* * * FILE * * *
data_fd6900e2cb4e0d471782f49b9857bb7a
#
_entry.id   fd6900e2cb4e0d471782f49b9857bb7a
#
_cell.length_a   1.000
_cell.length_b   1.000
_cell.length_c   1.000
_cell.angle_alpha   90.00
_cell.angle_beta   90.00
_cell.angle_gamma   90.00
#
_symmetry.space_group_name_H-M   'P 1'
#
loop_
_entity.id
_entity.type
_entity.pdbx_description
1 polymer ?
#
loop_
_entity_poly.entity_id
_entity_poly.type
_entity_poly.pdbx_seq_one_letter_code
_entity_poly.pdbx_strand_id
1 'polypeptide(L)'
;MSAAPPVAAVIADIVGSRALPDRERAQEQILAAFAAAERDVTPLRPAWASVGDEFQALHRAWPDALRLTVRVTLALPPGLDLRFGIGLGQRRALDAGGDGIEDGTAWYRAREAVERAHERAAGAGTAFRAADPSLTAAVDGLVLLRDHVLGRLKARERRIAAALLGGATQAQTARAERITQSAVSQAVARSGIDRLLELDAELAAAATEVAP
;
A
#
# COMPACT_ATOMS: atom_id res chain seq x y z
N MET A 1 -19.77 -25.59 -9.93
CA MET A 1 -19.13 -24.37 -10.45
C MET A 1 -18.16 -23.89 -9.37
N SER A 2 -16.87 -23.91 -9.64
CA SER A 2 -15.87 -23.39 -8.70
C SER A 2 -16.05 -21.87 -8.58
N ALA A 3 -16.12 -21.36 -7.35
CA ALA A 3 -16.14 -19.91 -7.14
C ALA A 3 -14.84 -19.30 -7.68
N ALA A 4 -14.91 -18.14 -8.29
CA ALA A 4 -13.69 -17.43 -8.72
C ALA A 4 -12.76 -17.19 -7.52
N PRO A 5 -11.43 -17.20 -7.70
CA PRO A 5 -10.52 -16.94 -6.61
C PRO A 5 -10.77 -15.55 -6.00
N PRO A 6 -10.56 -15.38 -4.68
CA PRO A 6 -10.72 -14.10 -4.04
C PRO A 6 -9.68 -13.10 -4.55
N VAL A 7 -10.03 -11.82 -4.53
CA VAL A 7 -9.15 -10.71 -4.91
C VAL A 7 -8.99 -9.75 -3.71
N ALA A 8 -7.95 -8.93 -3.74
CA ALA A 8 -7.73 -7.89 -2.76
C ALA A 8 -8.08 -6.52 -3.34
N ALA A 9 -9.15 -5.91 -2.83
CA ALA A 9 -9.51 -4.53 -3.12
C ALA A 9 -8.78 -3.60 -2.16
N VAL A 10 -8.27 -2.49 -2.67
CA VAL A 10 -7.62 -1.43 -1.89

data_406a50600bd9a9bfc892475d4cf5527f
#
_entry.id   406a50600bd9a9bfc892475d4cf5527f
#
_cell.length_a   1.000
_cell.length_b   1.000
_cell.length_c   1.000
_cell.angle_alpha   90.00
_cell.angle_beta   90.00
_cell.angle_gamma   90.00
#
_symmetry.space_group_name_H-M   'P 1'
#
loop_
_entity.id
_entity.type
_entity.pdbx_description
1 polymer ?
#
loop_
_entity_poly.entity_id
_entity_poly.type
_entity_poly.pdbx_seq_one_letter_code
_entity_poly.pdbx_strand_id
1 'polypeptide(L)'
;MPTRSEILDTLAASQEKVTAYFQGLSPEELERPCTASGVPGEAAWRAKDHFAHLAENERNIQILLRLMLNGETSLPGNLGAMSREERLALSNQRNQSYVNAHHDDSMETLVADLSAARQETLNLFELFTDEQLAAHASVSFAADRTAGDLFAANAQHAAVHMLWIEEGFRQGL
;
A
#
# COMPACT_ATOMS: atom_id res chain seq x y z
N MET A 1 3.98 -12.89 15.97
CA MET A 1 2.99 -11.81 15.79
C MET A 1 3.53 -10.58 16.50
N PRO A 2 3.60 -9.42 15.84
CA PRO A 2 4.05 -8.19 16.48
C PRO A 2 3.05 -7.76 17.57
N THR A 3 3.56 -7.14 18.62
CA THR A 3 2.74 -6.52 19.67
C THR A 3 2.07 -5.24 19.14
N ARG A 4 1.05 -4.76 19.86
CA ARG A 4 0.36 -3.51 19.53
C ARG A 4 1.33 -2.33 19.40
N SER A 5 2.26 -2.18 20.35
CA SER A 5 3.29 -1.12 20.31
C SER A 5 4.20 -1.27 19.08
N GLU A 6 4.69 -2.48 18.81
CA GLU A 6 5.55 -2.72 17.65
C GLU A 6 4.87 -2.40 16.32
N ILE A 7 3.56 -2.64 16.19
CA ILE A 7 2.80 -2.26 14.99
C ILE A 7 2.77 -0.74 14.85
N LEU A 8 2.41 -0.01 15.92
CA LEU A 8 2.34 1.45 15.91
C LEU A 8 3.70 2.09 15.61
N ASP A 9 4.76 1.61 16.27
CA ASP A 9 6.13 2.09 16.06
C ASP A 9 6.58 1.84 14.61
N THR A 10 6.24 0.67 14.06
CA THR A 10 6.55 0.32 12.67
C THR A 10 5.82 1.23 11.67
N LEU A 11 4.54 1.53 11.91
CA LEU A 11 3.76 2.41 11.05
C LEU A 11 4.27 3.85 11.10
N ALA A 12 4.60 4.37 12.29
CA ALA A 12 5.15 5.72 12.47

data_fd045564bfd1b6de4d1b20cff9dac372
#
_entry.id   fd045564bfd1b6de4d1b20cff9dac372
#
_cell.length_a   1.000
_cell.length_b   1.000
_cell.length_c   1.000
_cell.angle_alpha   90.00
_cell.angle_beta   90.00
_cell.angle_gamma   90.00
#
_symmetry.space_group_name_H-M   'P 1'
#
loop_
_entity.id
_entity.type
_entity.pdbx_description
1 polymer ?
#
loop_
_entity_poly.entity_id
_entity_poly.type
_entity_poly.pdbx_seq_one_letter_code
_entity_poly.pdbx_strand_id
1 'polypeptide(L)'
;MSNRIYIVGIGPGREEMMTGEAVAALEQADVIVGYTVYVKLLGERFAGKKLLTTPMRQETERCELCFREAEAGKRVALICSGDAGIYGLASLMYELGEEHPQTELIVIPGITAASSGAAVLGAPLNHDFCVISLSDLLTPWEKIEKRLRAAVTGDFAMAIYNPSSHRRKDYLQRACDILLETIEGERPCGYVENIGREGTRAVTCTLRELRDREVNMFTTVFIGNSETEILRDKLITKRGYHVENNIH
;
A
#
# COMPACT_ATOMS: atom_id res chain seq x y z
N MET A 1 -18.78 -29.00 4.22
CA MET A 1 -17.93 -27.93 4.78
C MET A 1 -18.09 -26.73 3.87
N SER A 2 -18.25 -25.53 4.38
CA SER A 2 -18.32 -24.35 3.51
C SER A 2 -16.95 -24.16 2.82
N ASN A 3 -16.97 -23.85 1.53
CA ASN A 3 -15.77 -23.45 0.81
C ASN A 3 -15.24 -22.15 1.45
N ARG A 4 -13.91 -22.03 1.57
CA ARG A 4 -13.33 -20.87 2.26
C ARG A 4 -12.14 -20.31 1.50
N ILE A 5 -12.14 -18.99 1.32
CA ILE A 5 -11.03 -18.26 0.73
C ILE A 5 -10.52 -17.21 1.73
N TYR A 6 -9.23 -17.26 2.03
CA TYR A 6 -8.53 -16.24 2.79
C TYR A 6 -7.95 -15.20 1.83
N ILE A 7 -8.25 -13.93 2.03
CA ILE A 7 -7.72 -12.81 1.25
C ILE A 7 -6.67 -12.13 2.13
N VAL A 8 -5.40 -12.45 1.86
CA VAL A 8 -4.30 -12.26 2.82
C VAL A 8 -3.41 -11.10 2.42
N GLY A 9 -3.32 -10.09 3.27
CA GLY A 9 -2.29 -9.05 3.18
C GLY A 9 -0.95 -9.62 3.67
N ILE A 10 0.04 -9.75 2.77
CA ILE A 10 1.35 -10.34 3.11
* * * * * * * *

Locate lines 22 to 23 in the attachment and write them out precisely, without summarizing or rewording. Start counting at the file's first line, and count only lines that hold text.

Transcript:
_entity_poly.type
_entity_poly.pdbx_seq_one_letter_code